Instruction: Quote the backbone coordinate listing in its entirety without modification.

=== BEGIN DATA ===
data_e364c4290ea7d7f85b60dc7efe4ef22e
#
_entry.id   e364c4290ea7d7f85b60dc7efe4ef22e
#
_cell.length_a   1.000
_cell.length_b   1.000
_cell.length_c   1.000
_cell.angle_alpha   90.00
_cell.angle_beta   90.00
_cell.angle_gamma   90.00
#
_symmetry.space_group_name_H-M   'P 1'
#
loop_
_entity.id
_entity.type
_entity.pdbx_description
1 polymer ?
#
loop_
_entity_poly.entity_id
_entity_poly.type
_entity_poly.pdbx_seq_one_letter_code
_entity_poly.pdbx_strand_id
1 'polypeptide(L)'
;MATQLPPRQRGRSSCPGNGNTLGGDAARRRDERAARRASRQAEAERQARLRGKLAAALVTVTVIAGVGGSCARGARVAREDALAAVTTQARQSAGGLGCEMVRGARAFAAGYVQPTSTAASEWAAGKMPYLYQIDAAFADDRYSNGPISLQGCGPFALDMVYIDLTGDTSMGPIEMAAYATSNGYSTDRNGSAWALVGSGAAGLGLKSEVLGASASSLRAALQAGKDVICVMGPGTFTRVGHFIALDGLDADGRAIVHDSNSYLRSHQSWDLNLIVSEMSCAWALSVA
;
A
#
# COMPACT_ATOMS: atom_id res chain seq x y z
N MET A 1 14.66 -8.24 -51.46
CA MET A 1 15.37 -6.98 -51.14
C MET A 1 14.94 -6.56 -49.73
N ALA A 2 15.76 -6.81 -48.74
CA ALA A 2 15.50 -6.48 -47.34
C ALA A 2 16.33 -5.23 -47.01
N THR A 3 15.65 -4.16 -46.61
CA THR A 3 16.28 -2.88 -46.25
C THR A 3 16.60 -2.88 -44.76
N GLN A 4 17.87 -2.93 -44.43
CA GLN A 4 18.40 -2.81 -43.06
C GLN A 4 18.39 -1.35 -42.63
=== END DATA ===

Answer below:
data_e364c4290ea7d7f85b60dc7efe4ef22e
#
_entry.id   e364c4290ea7d7f85b60dc7efe4ef22e
#
_cell.length_a   1.000
_cell.length_b   1.000
_cell.length_c   1.000
_cell.angle_alpha   90.00
_cell.angle_beta   90.00
_cell.angle_gamma   90.00
#
_symmetry.space_group_name_H-M   'P 1'
#
loop_
_entity.id
_entity.type
_entity.pdbx_description
1 polymer ?
#
loop_
_entity_poly.entity_id
_entity_poly.type
_entity_poly.pdbx_seq_one_letter_code
_entity_poly.pdbx_strand_id
1 'polypeptide(L)'
;MATQLPPRQRGRSSCPGNGNTLGGDAARRRDERAARRASRQAEAERQARLRGKLAAALVTVTVIAGVGGSCARGARVAREDALAAVTTQARQSAGGLGCEMVRGARAFAAGYVQPTSTAASEWAAGKMPYLYQIDAAFADDRYSNGPISLQGCGPFALDMVYIDLTGDTSMGPIEMAAYATSNGYSTDRNGSAWALVGSGAAGLGLKSEVLGASASSLRAALQAGKDVICVMGPGTFTRVGHFIALDGLDADGRAIVHDSNSYLRSHQSWDLNLIVSEMSCAWALSVA
;
A
#
# COMPACT_ATOMS: atom_id res chain seq x y z
N MET A 1 14.66 -8.24 -51.46
CA MET A 1 15.37 -6.98 -51.14
C MET A 1 14.94 -6.56 -49.73
N ALA A 2 15.76 -6.81 -48.74
CA ALA A 2 15.50 -6.48 -47.34
C ALA A 2 16.33 -5.23 -47.01
N THR A 3 15.65 -4.16 -46.61
CA THR A 3 16.28 -2.88 -46.25
C THR A 3 16.60 -2.88 -44.76
N GLN A 4 17.87 -2.93 -44.43
CA GLN A 4 18.40 -2.81 -43.06
C GLN A 4 18.39 -1.35 -42.63